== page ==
Leicester City combatted a valiant second-half fightback from an Aston Villa side without Jack Grealish - the fulcrum of their thrilling attacking philosophy - for the first time this season to claim three points in the Premier League.
City portrayed the epitome of an effective high-pressing tactical system as they restricted their opposition’s offensive approach and maintained their exemplary surge towards Champions League qualification.
Villa put in a commendable shift to halve the deficit early into second-half proceedings after a turbulent opening that saw the concession of two goals within the space of four minutes, but efforts proved futile as they were felled at Villa Park.
The Foxes now perch in second, six points above fifth placed Chelsea – who drew at Southampton the day previous – with dreams of returning to the Champions League now becoming expectations after agonisingly missing out of the final day last season.
England stars leave their mark
England manager Gareth Southgate was in attendance for the fixture, and was no doubt avidly observing the stunning performances of Harvey Barnes and James Maddison.
The two goal scorers were exemplary once again for their side, galvanising their team into a blistering opening, each taking their opportunity to strike with aplomb.
Barnes and Maddison – now with 13 and 11 goals this season respectively – could not have played better as they each stake their claim for an elusive position in the national squad ahead of the European Championship this summer.
Displays of such attacking prowess will inevitably leave Southgate pondering the inclusion of such players at the international tournament, with a wealth of attacking options at the manager’s disposal.
With the brilliant form of such talents showing little sign of diminishing, the signs bode well for the immensely talented duo.
Blistering Away Form
The imperious performances that Leicester have produced away from the King Power Stadium have been a focal point for the sides blistering form this season, indeed: nine wins, three draws and one loss on the road is a total matched only by runaway leaders Manchester City.
Granted, the stadiums are currently devoid of supporters on account of the global coronavirus pandemic, but the achievement remains admirable as the marathon push for the Champions League continues.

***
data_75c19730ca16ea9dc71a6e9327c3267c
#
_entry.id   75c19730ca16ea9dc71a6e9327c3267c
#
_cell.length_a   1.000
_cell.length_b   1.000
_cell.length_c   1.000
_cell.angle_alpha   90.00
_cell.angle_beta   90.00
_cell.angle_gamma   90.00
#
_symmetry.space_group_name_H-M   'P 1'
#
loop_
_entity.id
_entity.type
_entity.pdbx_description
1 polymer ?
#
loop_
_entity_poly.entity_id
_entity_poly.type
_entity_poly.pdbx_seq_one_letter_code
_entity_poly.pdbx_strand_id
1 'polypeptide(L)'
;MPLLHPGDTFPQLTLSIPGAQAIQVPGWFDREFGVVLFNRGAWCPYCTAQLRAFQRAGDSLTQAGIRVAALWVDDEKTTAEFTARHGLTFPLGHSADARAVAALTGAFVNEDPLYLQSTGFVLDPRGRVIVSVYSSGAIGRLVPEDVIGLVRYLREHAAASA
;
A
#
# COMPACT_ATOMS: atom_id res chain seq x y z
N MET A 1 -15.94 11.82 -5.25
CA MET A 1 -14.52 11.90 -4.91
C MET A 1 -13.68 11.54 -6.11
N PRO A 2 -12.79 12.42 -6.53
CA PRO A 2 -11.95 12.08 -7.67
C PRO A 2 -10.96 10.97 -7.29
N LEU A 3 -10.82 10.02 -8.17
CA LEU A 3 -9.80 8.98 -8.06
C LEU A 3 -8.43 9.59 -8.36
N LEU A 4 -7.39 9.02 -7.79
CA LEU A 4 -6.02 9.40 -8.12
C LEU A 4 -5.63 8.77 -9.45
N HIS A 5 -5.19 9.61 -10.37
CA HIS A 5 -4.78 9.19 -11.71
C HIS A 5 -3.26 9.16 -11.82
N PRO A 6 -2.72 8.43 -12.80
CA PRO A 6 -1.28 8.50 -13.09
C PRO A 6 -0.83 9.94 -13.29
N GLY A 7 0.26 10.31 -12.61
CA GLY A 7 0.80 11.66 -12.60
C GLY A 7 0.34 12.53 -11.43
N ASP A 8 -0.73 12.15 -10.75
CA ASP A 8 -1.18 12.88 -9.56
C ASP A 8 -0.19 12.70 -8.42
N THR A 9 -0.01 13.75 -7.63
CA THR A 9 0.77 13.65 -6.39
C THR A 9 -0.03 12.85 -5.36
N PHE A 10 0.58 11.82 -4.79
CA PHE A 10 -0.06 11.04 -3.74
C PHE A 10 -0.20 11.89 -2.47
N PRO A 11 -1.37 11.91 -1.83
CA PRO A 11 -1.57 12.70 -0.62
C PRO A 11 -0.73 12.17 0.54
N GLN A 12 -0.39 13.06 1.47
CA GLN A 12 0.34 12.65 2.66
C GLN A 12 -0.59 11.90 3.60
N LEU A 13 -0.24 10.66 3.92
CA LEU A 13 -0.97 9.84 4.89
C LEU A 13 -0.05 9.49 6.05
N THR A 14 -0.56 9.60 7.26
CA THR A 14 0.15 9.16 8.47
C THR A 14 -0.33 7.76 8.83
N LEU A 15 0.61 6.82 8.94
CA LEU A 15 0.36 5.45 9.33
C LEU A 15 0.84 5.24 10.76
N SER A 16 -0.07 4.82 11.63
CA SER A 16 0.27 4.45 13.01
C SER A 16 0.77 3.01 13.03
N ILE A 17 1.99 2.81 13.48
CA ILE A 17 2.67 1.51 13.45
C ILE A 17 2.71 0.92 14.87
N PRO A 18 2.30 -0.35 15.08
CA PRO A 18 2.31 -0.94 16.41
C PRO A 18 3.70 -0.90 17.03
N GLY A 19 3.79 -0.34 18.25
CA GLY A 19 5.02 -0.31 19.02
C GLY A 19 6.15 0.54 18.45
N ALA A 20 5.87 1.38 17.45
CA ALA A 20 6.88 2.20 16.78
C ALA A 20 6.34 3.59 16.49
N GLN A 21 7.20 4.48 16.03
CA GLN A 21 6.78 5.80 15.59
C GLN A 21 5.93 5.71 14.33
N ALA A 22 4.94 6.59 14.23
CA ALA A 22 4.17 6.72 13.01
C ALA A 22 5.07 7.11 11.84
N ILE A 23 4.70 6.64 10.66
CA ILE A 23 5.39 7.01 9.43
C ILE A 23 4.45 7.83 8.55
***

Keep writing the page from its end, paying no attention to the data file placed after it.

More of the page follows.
Rodgers can now revel in an eight-game unbeaten run in the league away from home – consisting of five wins and three draws – since suffering defeat away to the champions Liverpool in November.
There is almost a feeling of serenity for City when travelling to opposing territory, a contented understanding that a hostile stadium will not impose itself upon a side eager to capitalise on the lack of support during these unprecedented times.
Personnel firing on all cylinders
Rodgers deserves unconditional backing for cementing the club as an elite side amongst the established ‘big six’, despite evident financial and economic discrepancies when competing with his division rivals.
The meticulous construction of a team displaying guile and enigmatic talent in abundance has resulted in the rebirth of a team famed for the unprecedented title triumph in 2016.
One of the most commendable feats achieved by Rodgers during his Leicester tenure is the manner that the team has developed an almost innate collective understanding.
Leicester have been somewhat plagued by injuries over the course of the current campaign, but this has scarcely deterred the club with a plethora of individual’s impressing when called upon to contribute.
The young and promising full-back Luke Thomas is the latest player to leave a sterling impression as he produced an assured and promising performance for the club.
Optimism for Villa following injury to Jack Grealish
Before Sunday’s entertaining encounter, Villa’s distinguished captain Grealish had made 48 successive starting appearances in the league fort his boyhood club, rising to prominence as one of the countries most talented players in the process.
But roughly 24 hours prior to the match, Grealish was withdrawn from contention – citing a leg injury – forcing boss Dean Smith to revaluate his options and prepare for the challenging tie without their coveted captain.
The Villains were undeniably outclassed in an intense opening where Leicester’s determined confidence and intricate pressing system overwhelmed their midfield early on, with the incisive attacking manoeuvres resulting in a 2-0 score-line after merely 23 minutes.
But a revitalised performance after the break paid dividends and Villa were rewarded with a Bertrand Traore strike after 48 minutes, leaving room for optimism for Smith .
Eight of their 11 match attempts – as well as their solitary goal - were created after halftime, and the improvements allowed the side to implement some of the offensive pressing play that has lauded acclaim after significant improvements from the season previous.
The innovation and inspiration so regularly provided by the elegant brilliance of Grealish will be sorely missed, and with unconfirmed reports that the England international might be side-lined for a month, unease will be high for those associated with the club.
But a side cautiously hopeful of securing continental football for next season will take solace in the ability displayed to compete with Leicester and – in instances – emulate their pressing game, maintaining sustained periods of pressure.